David Bowie Dies: Rock & Cultural Icon Was 69

By Dominic Patten, Erik Pedersen

David Bowie, the shape-shifting rock star and cultural icon who also appeared in films, has died. Bowie turned 69 a few days ago, as knockout reviews celebrating his just-released 25th album were coming in and his first stage venture had been launched. His official Facebook page posted the news tonight: “David Bowie died peacefully today surrounded by his family after a courageous 18 month battle with cancer. While many of you will share in this loss, we ask that you respect the family’s privacy during their time of grief.”

The news was confirmed by his son film director Duncan Jones:

A master of reinvention, known at points in his career as Ziggy Stardust or the Thin White Duke, Bowie had just released Blackstar on January 7, his birthday. His previous album, 2013’s The Next Day, was the first new record Bowie had put out in over a decade, and the singer had not performed in public in a number of years. With the new album and Lazarus, his stage reworking of his character the louche alien Thomas Newton from Nicolas Roeg’s 1976 film The Man Who Fell To Earth, opening Off Broadway in December, the influential and multiple award-winning artist was experiencing yet another career resurgence. Bowie — ranked the 29th greatest Briton in a 2002 BBC poll — is set to be honored at Carnegie Hall on March 31 with a concert featuring the Roots, Jane’s Addiction’s Perry Farrell, Cyndi Lauper, Bettye LaVette, the Mountain Goats and among others.

Besides his widely known work as a musician with such songs as the 1971 classic “Changes,”  “Space Oddity”, “Heroes” and “Ashes To Ashes” and albums including 1972’s The Rise and Fall Of Ziggy Stardust, 1975’s Young Americans and his MTV-fueled top seller 1983’s Let’s Dance — featuring Stevie Ray Vaughan on guitar — Bowie had an on-screen career and was the inspiration for Todd Haynes’ 1998 film Velvet Goldmine.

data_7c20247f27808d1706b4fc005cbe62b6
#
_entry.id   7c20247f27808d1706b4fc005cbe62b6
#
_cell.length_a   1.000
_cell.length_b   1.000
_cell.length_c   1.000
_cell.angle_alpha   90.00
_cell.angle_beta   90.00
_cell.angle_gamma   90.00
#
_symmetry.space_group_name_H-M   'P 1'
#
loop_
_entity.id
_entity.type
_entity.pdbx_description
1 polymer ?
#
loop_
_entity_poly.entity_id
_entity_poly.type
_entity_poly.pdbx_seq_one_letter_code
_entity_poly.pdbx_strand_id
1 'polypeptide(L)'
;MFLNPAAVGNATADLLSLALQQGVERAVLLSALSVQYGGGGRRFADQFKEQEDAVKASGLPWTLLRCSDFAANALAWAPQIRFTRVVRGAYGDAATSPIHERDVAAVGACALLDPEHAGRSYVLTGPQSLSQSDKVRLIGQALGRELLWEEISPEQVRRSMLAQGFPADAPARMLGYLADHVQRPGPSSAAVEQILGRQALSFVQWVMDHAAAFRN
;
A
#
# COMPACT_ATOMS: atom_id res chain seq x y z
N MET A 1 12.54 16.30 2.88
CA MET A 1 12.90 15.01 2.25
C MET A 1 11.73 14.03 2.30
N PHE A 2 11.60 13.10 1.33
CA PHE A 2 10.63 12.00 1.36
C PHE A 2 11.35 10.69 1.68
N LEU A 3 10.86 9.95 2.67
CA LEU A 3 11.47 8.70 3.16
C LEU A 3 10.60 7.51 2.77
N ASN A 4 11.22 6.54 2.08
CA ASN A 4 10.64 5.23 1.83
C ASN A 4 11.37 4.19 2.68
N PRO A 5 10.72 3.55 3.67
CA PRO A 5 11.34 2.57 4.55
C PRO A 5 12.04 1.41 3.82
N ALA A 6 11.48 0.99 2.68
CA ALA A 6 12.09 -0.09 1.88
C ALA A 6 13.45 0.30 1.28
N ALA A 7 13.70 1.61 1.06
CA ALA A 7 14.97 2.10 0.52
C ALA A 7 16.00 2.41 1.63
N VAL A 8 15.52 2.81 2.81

A pioneer video artist, Bowie appeared in a number of films including 1983’s The Hunger with Catherine Deneuve and Susan Sarandon (long before vampires were trendy), as well as Merry Christmas Mr. Lawrence the same year and 1986’s Labyrinth. He also played Pontius Pilate in Martin Scorsese’s The Last Temptation Of Christ (1988). In Julian Schnabel’s 1996 pic Basquiat, he played Andy Warhol — a fellow iconoclast who he both knew and had sung about in the early 1970s. Additionally, while pulling back from music after some health issues in the later 1990s, he played Nikola Tesla in 2006’s The Prestige, directed by Christopher Nolan and co-starring Hugh Jackman and Christian Bale.

Bowie took a turn on Broadway, playing  John Merrick, the title role in The Elephant Man in 1980, among other on-stage roles. Frequently included on movie and TV soundtracks, his “Starman” tune is featured in the Golden Globe winning film The Martian directed by Ridley Scott. He also scored a Golden Globe nom in 1983 for the theme song for Paul Schrader’s Cat People, which he sang and co-wrote with Giorgio Moroder.

Bowie was inducted into the Rock and Roll Hall of Fame in 1996 and also has a star on the Hollywood Walk of Fame. He declined the CBE honor from the British government and also knighthood three years later.

His son Duncan Jones helmed 2009’s Moon and 2011’s Source Code. Jones is also the director of the upcoming Warcraft.

Along with his son, Bowie’s survivors include actress and supermodel Iman, his wife since 1992, and their daughter Alexandria.


This article was printed from https://deadline.com/2016/01/david-bowie-dead-rock-fashion-icon-1201680219/